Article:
So why is this so very important? Because without religious liberty and freedom, peace and choice are replaced by coercion and control. In all ages, this leads to war and destruction of the human family. Religious freedom is the seedbed for human rights and protects what makes us human. Religious liberty is not just an American value; it is much more than that. Some scholars argue that religious freedom is not a distinct right and conflate this right with other issues of the day. This conflation undermines the innate idea that religious freedom and liberty is a distinct right of every human being, which idea was codified as the Universal Declaration of Human Rights (UDHR) in 1948. This document has been referenced by thousands seeking to advance this cause and right. Even so, we should remember that religious freedom was a human right eons before it was codified into any document.

In an effort to protect and preserve religious liberty, please consider the following ideas:

Practice Civil Discourse

Though we may have cultural differences, we ought not to have cultural wars. Everyone may have their own way of expressing, for example, the Golden Rule (treat others as you wish to be treated). Every faith has their own version that essentially inculcates peace, harmony, and human dignity. Islam states, “Not one of you truly believes until you wish for others what you wish for yourself” (The prophet Muhammad, Hadith), while Taoism states “Regard your own gain as your neighbors gain, and your neighbors loss as your own loss”( Tai Shank Kan Ying Phen). I can cite similar definitions from over two dozen different faith traditions. The point is, while there are many faith traditions and beliefs, the end result of respecting one another’s right to believe or not brings us all to a better understanding of how we achieve the same desired results though on different paths.

Respect Human Dignity

The beauty of religious freedom is that it provides a proper window to view others through. Instead of judging another’s beliefs, it promotes the idea that all are created equal and should be afforded without distinction or discrimination, all that their spiritual and religious hopes desire. The current world leader of The Church of Jesus Christ of Latter-day Saints said recently, “discrimination because of race is morally wrong and contrary to God’s plan of happiness for His children,” (Russell M. Nelson). Again, the human right of religious freedom affords everyone the right, without prejudice, to believe or not believe. Either way, it leads us to respect human dignity.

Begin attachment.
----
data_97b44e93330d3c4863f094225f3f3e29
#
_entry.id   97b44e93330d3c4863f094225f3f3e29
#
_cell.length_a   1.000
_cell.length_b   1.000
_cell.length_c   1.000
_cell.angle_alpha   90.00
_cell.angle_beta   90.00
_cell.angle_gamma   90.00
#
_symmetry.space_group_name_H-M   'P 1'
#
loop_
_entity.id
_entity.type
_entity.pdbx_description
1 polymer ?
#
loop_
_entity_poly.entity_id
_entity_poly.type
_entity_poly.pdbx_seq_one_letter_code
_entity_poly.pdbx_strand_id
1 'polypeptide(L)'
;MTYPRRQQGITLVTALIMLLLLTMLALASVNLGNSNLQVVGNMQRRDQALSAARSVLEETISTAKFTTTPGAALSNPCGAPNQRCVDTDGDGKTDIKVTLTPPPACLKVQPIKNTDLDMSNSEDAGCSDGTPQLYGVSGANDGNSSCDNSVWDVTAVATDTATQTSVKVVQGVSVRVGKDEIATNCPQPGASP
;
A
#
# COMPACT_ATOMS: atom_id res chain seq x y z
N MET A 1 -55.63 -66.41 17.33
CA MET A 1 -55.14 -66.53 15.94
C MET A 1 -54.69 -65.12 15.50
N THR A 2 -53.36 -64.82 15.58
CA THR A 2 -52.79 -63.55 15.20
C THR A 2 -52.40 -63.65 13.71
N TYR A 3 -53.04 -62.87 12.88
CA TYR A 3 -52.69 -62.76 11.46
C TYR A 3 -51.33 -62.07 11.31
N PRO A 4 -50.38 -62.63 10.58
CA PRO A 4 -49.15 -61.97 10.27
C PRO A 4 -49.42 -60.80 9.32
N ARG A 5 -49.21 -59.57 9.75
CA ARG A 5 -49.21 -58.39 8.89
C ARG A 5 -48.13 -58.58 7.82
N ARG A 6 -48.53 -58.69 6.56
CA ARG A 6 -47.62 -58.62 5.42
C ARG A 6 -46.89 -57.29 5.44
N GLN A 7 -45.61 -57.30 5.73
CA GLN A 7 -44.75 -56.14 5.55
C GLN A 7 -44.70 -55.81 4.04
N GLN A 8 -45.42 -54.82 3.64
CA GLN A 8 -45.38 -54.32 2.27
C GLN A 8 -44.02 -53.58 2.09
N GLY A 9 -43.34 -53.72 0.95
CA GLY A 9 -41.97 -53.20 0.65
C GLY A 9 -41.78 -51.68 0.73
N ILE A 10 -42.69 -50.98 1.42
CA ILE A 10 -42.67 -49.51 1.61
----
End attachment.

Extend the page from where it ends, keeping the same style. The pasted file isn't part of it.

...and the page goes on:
Use your voice with loving clarity, not anarchy and hatred

Reverend Theresa A. Dear of the National Association for the Advancement of Colored People (NAACP) stated, “The remnants and vestiges of the current America will be taught in history classes, preserved in shadow box frames and ensconced in museums. Future generations will likely mourn our current America of 2017, 2018 and 2019, which has been fraught with polarization, whistle blowing, name calling, tweets, brutality and hatred. We are tired of the vitriol, caustic leadership and unapologetic indecencies and offenses. Our souls cannot relive any version of this again. We crave a better America. We have the collective capacity to build a better America. Each of us must commit that the better America of tomorrow begins with our individual actions — today.” She also said “racism thrives on hatred, oppression, collusion, passivity, indifference and silence.”

Dallin H. Oaks, former Supreme Court Justice of the State of Utah, said “While we do have the right to peaceful protests in the United States, by law, protesters have no right to destroy, deface, or steal property or to undermine the government’s legitimate police powers. The constitution and laws contain no invitation to revolution or anarchy. All of us—police, protesters, supporters, and spectators—should understand the limits of our rights and the importance of our duties to stay within the boundaries of existing law. Abraham Lincoln was right when he said, “There is no grievance that is a fit object of redress by mob law.” Redress of grievances by mobs is redress by illegal means.”

Our distinct right of religious liberty and freedom is better assured through civil discourse under the laws of the land; it is destroyed through anarchy, hatred and the “cancel culture.” Therefore, let your disputes be in the spirit of the framework of human dignity and civil discourse. Let your voice be that of loving clarity.